Saturday, 16 April 2016

Things Get Better

Katherine has a super power, an absolutely magical super power. She can walk into the room and, without saying a word, brighten my day, easing my doubts and soothing my pain. Then she hugs me. She wraps her arms around me and no matter how deeply distressed I am, I feel better. She tells me everything will be okay, and I know it is true. She loves me, she protects me. She defends me. She has my back, no matter what the fight. Like I said, she has a magical super-power.

Yesterday I needed that super-power. I managed to get myself into quite a self-pity state during the day. It's pretty easy for me to do, all I have to do is compare myself with other people, sometimes specifically and sometimes generally. I can always find a way to make myself lose in the equation. I can always find a way to see myself as the failed part of the comparison. It's not a natural skill; it's human nature.

Comparisons are dangerous. No matter what your situation, there will always be someone better off than you, and worse off too. If you compare finances, there is always someone with more than you, and someone with less. If you compare health, there is always someone healthier, and someone in worse shape. If you compare yourself emotionally, there is always someone crazier than you, and someone saner. That's just how it works.

I've heard it said that the only real comparison is to compare yourself with yourself. But even that is unfair. The circumstances you were in yesterday were different than the ones you are in today, and different again that the ones you will be in tomorrow. Even this comparison fails, because time changes everything.

So yesterday I got myself into a state, thinking of how my children loved their Mother more than me, how they did so much more with her and for her, how she gets to see our grandchildren so much more often than I do. Then I got myself into even more of a state, thinking about what a failure I was as a Father, and as a man. I can't even pay my own bills these days; I am dependent on Katherine, on family, on friends, on begging, just to make ends meet, let alone to have anything more.

Then Katherine walked in the front door of my apartment. I felt better. She came over to hug me, clamping her arms around me like magnets to steel. I felt better. I told her how I was feeling, how I was jealous of my ex-wife, that she had so much more time, so much more of a relationship with our children and grandchildren. I told that I couldn't make the insurance payment on my truck; my credit card didn't have enough room on it. I told her I felt like such a loser, such a failure.

The first thing Katherine told me was to not worry about the truck insurance. I know what she meant, but I still felt like such a failure. Then she listened and talked with me, reminding me that I did not ask for this situation, that I was doing the best I could. Then she said one of the best things she could have said. She asked the question, "Why are you jealous of your ex-wife?" She went on to say how my ex-wife might have better relationships with my kids, but I didn't really know that. She might see them more, and spend more time with our grandchildren, but I had something my ex-wife could never have. I had her.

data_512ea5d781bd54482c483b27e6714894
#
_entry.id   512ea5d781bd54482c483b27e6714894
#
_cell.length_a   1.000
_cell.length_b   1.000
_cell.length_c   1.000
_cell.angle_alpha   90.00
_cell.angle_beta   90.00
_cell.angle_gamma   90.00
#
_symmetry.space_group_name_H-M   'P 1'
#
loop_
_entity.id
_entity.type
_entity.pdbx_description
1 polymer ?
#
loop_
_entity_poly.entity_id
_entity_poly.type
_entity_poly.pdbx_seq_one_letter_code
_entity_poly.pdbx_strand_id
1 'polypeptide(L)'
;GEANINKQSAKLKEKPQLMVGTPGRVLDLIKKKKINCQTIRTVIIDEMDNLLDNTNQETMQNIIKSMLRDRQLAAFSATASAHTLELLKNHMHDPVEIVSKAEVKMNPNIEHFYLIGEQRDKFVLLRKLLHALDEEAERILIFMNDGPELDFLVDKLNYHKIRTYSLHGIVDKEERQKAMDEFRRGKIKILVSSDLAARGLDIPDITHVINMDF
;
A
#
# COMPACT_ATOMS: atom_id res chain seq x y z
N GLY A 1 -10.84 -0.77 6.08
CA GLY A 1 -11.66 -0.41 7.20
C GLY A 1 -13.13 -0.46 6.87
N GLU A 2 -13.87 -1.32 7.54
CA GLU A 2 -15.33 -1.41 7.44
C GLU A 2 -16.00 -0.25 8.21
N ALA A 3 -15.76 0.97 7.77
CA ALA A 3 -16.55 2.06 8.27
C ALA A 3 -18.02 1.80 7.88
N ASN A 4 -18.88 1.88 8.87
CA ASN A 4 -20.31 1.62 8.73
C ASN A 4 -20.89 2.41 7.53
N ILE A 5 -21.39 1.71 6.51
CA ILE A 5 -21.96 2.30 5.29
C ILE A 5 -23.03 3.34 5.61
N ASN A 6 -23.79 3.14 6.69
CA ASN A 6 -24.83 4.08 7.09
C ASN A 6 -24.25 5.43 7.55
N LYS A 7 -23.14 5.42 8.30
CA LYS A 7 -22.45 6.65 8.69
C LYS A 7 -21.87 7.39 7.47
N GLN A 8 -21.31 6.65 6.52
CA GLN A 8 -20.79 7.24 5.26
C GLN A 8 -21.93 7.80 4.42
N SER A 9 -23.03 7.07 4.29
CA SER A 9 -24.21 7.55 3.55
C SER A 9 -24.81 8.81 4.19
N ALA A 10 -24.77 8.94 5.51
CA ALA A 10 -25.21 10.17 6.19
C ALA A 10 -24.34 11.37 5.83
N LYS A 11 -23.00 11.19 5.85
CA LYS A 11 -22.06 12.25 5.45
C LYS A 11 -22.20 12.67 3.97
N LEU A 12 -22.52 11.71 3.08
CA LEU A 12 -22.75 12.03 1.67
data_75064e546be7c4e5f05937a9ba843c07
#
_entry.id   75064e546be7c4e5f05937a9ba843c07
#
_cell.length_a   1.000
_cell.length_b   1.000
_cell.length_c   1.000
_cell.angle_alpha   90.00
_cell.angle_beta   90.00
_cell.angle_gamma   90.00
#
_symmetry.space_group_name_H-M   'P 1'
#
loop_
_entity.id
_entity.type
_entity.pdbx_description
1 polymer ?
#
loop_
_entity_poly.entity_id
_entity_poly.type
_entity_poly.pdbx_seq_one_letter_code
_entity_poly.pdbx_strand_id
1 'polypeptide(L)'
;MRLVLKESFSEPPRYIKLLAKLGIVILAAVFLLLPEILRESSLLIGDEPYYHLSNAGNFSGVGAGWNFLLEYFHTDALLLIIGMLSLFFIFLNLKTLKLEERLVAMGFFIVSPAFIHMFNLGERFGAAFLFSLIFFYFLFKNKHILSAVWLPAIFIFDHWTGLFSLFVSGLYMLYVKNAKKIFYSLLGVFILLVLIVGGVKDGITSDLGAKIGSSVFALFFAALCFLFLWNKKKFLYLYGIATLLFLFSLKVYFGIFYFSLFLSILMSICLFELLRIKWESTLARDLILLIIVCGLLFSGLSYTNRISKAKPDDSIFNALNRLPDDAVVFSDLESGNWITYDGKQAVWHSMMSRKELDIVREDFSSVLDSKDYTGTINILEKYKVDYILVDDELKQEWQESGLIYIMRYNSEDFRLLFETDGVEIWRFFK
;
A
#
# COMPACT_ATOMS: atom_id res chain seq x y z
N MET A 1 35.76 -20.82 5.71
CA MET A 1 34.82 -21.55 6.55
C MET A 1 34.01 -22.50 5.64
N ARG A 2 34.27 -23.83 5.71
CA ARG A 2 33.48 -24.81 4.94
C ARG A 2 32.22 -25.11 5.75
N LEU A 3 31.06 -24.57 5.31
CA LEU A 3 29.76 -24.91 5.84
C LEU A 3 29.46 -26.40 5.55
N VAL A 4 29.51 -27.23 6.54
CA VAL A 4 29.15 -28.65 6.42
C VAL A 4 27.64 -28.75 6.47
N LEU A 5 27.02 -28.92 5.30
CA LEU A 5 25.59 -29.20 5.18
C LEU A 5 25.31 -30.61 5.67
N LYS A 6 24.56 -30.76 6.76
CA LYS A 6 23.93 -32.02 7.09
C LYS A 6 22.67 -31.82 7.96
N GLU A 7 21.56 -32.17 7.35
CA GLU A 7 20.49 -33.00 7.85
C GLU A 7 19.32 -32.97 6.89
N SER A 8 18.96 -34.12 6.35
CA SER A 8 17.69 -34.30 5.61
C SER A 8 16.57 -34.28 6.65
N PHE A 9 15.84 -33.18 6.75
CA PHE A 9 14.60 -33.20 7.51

I felt like I had been hit by lightening. In that startling moment I realized that I didn't care if my children loved my ex-wife more than me. It was a stupid comparison anyhow. I didn't care if my ex-wife was happy or not happy, lonely or not lonely, rich or poor. What I really care about is my life, today; the life with Katherine in it to remind me of how lucky I am, how fortunate I am to have my children, how fortunate I am to have her.

I am a fortunate man. I have children who love me, who make every possible effort to see me whenever they can. Katie is here at least once a week and often twice every week. She sees me a lot more than she sees her mother. Mary moved mountains last week, getting her husband to take time off work to drive her and the kids to the ferry, dragging two small children on a long ferry ride, taking them home late at night, all so she could spend a few hours with me. Meaghan made the extra effort to come and see me at the hotel one night, even though she was going to see me the next day at my Mom's place. Ricky took the time one night, time he needed to rest for work, so that we could sit together at Moxie's for an hour, chatting over a beer.

I am a very fortunate man. I have Katherine, a woman who does everything she can to make sure I am happy and safe, a woman who has never criticized me in a harsh manner, a woman who supports me in every battle, stands beside me in every fight, takes up my sword when I am too weak to carry it. I have a woman who loves to be with me, yet is wise enough to leave me to myself on occasion.

She also has her magical super-power. When I am alone, when I make stupid comparisons, when I talk myself into pity and misery, all she has to do is walk through the door, and things get better.

1 comment:

  1. My favorite blog entry so far! You are a lucky man.